To boost small and marginal farmers, the Budget is likely to announce a credit guarantee fund for Farmer Producer Organisations (FPOs), with equity participation by government in such organisations.
An FPO is typically a company comprising only farmers and producers but formed under the Companies Act. It is different from a cooperative society, though in most places these are called co-ops.
In an FPO, only a producer can become a member; in a co-op society, others can, too. The latter are registered under states’ cooperative acts.
According to a senior official from the department of agriculture, there are close to 300 FPOs, covering a little over 500,000 farmers. These numbers could go up significantly with Budget support.
“By June, our target is to have 500 FPOs, with a combined membership of almost 10 lakh (1 million) farmers. For that, we would need some support, as there are almost 60 crore (600 million) farmers in the country who can be brought under the FPO umbrella,” the official said.
The role of FPOs in alleviating the plight of small and marginal farmers has also been recognised by the government’s National Advisory Council (NAC), chaired by Sonia Gandhi, president of the ruling party.
A working group of the NAC has recently said FPOs were a necessity in the Indian environment, if one has to effectively address issues such as shrinking land, difficulty in accessing critical inputs like fertiliser and credit, a fragmented value chain, weak bargaining with market agents and low return on investments.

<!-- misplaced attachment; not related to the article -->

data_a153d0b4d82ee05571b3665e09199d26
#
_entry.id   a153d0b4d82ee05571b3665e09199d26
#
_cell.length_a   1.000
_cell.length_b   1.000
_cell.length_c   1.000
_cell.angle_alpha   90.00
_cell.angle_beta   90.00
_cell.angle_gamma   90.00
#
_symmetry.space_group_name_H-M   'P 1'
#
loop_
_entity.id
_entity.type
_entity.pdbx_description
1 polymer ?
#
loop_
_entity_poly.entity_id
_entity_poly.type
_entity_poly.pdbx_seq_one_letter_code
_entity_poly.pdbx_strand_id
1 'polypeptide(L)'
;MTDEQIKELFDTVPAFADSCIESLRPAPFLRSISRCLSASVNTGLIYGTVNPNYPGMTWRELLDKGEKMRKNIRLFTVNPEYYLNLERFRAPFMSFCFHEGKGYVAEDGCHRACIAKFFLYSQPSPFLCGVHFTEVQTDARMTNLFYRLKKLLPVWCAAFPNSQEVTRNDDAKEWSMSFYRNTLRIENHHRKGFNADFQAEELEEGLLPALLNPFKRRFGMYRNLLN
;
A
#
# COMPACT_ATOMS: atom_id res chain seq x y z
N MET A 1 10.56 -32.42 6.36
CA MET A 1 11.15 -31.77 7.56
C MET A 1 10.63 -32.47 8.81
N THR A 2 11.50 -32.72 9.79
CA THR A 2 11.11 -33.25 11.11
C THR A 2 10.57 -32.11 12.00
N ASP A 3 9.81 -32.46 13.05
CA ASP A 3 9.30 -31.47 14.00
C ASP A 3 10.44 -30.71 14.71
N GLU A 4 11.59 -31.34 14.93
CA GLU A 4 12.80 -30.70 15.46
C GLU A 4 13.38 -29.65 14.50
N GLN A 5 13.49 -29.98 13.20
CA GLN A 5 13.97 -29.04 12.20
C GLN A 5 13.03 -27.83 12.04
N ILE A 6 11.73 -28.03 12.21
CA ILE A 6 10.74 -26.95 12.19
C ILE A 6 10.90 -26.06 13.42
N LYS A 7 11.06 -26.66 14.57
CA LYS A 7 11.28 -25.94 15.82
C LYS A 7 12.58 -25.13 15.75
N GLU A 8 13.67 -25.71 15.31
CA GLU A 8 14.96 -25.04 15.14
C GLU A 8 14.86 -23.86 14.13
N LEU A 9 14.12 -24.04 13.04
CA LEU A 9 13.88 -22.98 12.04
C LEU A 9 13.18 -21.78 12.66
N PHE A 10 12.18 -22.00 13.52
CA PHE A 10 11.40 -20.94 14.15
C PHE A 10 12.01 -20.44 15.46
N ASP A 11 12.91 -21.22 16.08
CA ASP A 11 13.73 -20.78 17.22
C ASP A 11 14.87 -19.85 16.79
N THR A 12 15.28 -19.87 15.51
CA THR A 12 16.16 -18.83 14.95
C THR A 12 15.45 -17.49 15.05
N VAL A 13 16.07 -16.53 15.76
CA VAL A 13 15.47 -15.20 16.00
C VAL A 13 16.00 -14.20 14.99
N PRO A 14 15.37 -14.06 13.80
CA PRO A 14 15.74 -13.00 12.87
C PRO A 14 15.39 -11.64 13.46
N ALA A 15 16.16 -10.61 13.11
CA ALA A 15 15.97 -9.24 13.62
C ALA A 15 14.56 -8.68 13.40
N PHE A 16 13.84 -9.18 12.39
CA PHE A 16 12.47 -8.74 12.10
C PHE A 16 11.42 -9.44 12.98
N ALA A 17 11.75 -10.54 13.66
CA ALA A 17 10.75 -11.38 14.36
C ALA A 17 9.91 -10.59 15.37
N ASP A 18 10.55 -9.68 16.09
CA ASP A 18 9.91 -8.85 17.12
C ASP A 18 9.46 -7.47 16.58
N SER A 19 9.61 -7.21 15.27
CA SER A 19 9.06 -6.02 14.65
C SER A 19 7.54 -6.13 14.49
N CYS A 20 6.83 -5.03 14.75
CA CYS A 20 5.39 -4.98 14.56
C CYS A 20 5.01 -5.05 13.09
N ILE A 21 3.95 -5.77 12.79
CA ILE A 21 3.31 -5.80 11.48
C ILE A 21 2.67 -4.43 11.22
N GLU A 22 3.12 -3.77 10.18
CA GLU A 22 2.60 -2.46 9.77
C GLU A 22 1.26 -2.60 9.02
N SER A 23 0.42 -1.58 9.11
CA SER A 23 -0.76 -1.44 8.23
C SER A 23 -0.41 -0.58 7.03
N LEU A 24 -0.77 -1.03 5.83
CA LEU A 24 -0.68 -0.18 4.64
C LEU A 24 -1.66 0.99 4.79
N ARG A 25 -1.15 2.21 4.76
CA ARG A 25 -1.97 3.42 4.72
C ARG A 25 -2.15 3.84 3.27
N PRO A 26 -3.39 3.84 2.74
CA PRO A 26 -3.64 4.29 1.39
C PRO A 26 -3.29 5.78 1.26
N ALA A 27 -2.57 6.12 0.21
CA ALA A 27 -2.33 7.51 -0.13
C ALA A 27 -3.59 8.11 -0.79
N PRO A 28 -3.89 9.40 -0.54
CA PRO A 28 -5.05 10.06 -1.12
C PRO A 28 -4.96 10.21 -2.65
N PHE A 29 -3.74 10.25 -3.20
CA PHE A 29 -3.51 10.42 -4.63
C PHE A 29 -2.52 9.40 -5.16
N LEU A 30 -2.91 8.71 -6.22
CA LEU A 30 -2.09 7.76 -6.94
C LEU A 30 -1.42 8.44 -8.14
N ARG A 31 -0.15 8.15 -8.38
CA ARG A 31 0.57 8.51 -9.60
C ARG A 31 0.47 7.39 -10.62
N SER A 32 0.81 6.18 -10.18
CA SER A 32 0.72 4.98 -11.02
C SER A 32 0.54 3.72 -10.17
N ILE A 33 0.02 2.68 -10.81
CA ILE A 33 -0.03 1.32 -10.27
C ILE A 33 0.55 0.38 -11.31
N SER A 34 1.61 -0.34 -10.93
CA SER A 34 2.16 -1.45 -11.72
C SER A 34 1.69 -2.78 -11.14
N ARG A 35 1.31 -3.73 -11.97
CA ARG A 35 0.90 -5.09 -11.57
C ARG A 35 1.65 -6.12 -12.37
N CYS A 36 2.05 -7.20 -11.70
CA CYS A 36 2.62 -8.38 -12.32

An official said the Small Farmers’ Agri-Business Consortium (SFAC), promoted by the department of agriculture, is to act as a nodal agency to provide support for creation of FPOs.
“Typical FPOs start with a equity base of Rs 5-10 lakh, which can expand if the business expands. In this, the member-contribution is Rs 500-1,000. The members also contribute a minimum amount of their produce and ensure a fixed quantity of input is purchased, so that the organisation does not fail,”
He said farmers who grow diverse crops can also form an FPO because there would be some common produce between them.
FPOs are being mobilised through a network of about 25 grassroots non-governmental organisations. It takes six to nine months for an FPO to get registered.
The biggest problem they face since inception in the past decade has been access to funds. This is more acute for new FPOs, officials explained.
According to a background note on the financing of FPOs, discussed in an official meeting some months earlier, these organisations suffer from inadequate funding because formal financial institutions such as commercial banks are wary of lending to these bodies, largely due to their inability to provide adequate collateral to cover risk.
Specified agencies like the National Bank for Agriculture and Rural Development do have a dedicated corpus to provide loans to producer organisations but it entertains proposals from only mature FPOs, with a credit history of at least three years.
SFAC’s own venture capital fund remains, in principle, open to financing of FPOs. However, the condition of clubbing venture capital with a bank loan has resulted in zero disbursal to producer organisations in the past five years.
It is these difficulties that Budget allocation might help surmount. The NAC’s working group’s report said the biggest catalyst to bringing small farmers together in an FPO would require committing funds to develop capacity for at least three years, the minimum time required for these organisations to grow.